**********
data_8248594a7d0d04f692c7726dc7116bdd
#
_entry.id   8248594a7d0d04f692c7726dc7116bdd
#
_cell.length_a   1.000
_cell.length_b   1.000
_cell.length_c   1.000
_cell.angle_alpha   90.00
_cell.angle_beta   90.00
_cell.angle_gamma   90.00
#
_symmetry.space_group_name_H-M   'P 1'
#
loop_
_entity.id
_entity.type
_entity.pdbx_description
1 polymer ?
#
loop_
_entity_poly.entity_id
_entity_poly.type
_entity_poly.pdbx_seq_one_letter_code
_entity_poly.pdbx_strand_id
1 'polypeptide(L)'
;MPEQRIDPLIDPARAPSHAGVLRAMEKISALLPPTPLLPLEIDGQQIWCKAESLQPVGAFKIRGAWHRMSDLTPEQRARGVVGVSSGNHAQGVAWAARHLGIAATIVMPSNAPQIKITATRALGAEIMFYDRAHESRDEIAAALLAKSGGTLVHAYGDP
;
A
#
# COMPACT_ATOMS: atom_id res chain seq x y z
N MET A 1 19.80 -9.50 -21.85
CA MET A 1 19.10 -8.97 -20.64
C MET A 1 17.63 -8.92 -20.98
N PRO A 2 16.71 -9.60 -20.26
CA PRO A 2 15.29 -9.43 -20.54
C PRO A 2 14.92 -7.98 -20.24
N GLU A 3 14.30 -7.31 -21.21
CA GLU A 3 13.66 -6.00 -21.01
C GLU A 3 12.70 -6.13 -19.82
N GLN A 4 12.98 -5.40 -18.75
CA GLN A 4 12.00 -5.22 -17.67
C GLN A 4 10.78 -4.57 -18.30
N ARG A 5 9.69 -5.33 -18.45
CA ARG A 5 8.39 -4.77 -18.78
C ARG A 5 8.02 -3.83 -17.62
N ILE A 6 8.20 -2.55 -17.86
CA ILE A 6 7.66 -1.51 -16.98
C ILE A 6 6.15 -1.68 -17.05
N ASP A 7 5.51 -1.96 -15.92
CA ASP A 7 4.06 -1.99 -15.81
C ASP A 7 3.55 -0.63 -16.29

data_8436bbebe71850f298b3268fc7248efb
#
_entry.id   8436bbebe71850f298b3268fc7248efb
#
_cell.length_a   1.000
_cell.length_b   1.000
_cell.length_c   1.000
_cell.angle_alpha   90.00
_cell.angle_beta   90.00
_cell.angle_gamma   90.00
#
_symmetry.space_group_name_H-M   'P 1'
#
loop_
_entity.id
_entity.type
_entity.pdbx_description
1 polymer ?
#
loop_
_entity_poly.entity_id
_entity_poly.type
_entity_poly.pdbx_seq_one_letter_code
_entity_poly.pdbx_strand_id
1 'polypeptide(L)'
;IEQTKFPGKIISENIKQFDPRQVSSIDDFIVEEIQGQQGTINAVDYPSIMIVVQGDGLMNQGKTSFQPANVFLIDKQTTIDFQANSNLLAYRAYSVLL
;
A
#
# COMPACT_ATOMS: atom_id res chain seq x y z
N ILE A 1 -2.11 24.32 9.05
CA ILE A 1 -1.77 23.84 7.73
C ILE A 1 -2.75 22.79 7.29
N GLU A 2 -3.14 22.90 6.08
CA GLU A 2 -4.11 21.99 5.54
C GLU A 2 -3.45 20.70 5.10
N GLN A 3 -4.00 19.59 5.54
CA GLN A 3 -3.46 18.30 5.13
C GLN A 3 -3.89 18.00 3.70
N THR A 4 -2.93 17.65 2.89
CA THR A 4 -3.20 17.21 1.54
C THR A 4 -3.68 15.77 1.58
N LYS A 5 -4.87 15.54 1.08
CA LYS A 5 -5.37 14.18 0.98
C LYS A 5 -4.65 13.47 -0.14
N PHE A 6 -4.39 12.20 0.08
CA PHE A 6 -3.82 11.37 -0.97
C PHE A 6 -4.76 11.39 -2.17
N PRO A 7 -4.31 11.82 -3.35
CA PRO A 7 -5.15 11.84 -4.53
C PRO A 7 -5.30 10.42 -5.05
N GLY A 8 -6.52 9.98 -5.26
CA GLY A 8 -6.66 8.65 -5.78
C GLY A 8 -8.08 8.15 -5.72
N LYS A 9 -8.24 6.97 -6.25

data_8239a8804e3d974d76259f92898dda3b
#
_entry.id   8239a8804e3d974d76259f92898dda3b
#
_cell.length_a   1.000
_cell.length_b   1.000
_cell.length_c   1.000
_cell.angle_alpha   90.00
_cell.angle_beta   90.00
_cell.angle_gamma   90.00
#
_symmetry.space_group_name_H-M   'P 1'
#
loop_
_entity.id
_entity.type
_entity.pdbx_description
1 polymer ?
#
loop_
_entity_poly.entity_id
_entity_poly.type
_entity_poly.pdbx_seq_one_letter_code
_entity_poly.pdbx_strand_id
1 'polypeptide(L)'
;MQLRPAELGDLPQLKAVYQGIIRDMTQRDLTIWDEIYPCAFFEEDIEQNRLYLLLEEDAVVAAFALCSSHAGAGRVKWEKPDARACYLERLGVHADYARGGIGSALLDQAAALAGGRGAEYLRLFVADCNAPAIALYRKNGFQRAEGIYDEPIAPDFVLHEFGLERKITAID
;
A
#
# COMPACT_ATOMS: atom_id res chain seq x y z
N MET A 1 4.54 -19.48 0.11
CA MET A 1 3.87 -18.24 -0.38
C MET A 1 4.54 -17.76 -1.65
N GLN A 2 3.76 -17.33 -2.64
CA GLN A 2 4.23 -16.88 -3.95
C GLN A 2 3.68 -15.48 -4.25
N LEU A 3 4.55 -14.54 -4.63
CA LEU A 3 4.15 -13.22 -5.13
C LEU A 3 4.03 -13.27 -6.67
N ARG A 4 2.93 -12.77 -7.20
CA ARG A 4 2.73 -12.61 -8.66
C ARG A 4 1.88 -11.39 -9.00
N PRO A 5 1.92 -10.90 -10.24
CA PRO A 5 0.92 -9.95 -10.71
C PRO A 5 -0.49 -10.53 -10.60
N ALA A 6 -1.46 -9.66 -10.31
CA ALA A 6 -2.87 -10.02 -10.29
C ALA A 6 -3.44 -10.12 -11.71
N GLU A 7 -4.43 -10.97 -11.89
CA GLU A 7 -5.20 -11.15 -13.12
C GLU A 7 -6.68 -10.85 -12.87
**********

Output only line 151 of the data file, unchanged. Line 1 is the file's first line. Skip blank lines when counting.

C PRO A 5 -0.49 -10.53 -10.60